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Pathetic Image of ‘Mighty’ Adolf Eichmann as he walks around the yard of his cell, Israel, 1961

Nick Knight

Adolf Eichmann walks around the yard of his cell, Israel, 1961

Adolf Eichmann walks around the yard of his cell, Ramla Prison, Israel, April 1961. Otto Adolf Eichmann was a German Nazi SS-Obersturmbannführer (lieutenant colonel) and one of the major organizers of the Holocaust. Because of his organizational talents and ideological reliability, Eichmann was charged by SS-Obergruppenführer Reinhard Heydrich with the task of facilitating and managing the logistics of mass deportation of Jews to ghettos and extermination camps in German-occupied Eastern Europe.

After World War II, he fled to Argentina using a fraudulently obtained laissez-passer issued by the International Red Cross. He lived in Argentina under a false identity, working a succession of different jobs until 1960. He was captured by Mossad operatives in Argentina and taken to Israel to face trial in an Israeli court on 15 criminal charges, including crimes against humanity and war crimes. The Mossad was able to get an EL-AL to Buenos Aires to extricate Eichmann from Argentina. When the Argentinians discovered the real reason for the jet being in Argentina, they tried to stop it from flying back to Israel. The Mossad was only able to escape because they flew directly to Africa to refuel instead of remaining in the Western Hemisphere like they reported they would in their itinerary. He was found guilty and executed by hanging in 1962. He is the only person to have been executed in Israel on conviction by a civilian court.

Eichmann was executed by hanging at a prison in Ramla. The hanging was scheduled for midnight on 31 May 1962, but due to a slight delay it happened a few minutes after midnight. He refused a last meal (preferring instead a bottle of wine) as well as the traditional black hood.Journalists and a Canadian reverend, William Lovell Hull, who had been his spiritual counselor while in prison, were allowed to attend the execution. His last words were:

Long live Germany. Long live Argentina. Long live Austria. These are the three countries with which I have been most connected and which I will not forget. I greet my wife, my family and my friends. I am ready. We’ll meet again soon, as is the fate of all men. I die believing in God.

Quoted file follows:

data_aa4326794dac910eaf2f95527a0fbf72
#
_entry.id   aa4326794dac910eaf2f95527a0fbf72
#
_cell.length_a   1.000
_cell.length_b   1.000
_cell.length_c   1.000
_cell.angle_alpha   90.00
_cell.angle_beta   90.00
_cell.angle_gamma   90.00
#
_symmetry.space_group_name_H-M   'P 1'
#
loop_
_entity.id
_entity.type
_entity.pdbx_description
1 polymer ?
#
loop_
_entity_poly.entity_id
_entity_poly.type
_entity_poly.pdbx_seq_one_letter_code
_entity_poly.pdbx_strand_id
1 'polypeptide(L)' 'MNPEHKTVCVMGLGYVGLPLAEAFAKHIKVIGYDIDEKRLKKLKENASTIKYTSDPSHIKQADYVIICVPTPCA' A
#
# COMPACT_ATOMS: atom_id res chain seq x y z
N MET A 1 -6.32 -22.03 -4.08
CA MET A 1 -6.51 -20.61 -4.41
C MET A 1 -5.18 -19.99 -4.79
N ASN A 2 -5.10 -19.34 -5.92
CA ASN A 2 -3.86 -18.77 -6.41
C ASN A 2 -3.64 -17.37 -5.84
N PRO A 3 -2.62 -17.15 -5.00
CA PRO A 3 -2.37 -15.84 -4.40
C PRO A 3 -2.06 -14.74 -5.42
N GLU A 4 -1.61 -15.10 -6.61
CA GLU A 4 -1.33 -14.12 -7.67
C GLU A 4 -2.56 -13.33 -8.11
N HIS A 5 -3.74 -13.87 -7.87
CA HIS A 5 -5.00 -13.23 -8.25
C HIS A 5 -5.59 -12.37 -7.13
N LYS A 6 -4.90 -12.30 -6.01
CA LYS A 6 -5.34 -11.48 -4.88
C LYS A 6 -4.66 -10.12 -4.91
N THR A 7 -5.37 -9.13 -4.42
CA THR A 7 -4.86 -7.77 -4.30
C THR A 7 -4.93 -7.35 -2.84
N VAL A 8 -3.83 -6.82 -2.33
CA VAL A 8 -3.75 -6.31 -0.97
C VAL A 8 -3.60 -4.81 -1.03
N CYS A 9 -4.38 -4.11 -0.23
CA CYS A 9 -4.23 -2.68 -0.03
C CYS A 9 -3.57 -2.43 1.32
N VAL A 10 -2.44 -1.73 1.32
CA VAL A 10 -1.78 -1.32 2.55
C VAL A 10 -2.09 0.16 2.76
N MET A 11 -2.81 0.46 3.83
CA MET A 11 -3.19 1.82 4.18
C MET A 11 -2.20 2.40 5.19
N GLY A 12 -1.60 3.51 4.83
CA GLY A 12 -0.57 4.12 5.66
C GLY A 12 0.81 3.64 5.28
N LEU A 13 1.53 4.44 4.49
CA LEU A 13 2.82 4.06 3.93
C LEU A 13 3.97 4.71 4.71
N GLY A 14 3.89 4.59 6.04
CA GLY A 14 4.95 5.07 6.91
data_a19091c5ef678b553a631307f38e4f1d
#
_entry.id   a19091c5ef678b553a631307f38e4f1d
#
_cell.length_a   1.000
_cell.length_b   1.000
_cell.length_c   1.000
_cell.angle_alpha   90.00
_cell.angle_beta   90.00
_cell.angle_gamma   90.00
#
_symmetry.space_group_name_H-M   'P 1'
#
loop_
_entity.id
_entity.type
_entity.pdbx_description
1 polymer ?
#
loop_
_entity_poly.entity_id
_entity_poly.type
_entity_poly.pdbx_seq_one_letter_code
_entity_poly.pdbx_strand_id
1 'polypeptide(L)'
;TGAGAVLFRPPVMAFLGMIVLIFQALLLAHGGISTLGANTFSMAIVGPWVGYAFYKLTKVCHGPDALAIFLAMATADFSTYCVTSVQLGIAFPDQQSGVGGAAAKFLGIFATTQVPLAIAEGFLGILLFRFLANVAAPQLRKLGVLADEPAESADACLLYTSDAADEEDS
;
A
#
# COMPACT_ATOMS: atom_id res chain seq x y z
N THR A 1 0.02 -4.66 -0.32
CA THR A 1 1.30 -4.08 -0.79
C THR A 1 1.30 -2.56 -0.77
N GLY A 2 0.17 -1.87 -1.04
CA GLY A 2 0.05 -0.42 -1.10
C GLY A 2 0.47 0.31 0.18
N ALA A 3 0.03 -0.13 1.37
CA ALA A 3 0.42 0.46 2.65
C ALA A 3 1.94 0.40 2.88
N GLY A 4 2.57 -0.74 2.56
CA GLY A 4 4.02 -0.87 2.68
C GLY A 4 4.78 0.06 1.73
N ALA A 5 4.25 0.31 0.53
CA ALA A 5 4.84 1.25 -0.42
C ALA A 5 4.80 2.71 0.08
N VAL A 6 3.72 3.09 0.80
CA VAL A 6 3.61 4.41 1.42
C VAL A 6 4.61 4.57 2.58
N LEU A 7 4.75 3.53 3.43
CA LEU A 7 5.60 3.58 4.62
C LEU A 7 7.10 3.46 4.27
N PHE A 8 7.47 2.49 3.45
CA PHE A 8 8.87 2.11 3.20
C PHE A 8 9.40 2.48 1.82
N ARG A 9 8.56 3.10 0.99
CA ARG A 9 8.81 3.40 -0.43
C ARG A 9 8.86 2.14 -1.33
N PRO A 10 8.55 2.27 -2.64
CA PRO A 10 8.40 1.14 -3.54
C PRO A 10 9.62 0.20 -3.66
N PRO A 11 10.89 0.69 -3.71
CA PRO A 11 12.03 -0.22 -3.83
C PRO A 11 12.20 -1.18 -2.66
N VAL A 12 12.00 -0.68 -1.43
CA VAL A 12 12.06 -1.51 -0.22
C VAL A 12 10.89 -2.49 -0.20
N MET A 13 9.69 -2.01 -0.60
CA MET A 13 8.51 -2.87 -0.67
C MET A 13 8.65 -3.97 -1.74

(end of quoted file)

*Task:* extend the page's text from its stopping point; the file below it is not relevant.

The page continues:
Adolf_Eichmann_at_Trial1961

Eichmann on trial in 1961

Within four hours Eichmann’s body had been cremated at a secret location, and his ashes were scattered in the Mediterranean Sea, outside of Israeli territorial waters by anIsraeli Navy patrol boat.

Impact

The trial and the surrounding media coverage sparked renewed interest in wartime events, and the resulting increase in publication of memoirs and scholarly works helped raise public awareness of the Holocaust.The trial received widespread coverage by the press in West Germany, and many schools added material studying the issues to their curriculum. In Israel, the testimony of witnesses at the trial led to a deeper understanding of the impact of the Holocaust on survivors, especially among younger citizens who had never suffered state-sponsored oppression.

Political theorist Hannah Arendt, a Jew who fled Germany after Hitler’s rise to power, reported on Eichmann’s trial for The New Yorker. In Eichmann in Jerusalem, Arendt calls Eichmann the embodiment of the “banality of evil”, as he appeared to have an ordinary and normal personality, displaying neither guilt nor hatred. In his 1988 book Justice, Not Vengeance, Wiesenthal said: “The world now understands the concept of ‘desk murderer’. We know that one doesn’t need to be fanatical, sadistic, or mentally ill to murder millions; that it is enough to be a loyal follower eager to do one’s duty.”

Eichmann’s son Ricardo says he is not resentful toward Israel for executing his father. He does not agree that his father’s “following orders” argument excuses his actions and notes how his father’s lack of remorse caused “difficult emotions” for the Eichmann family. Ricardo is now a professor of archaeology at the German Archaeological Institute.

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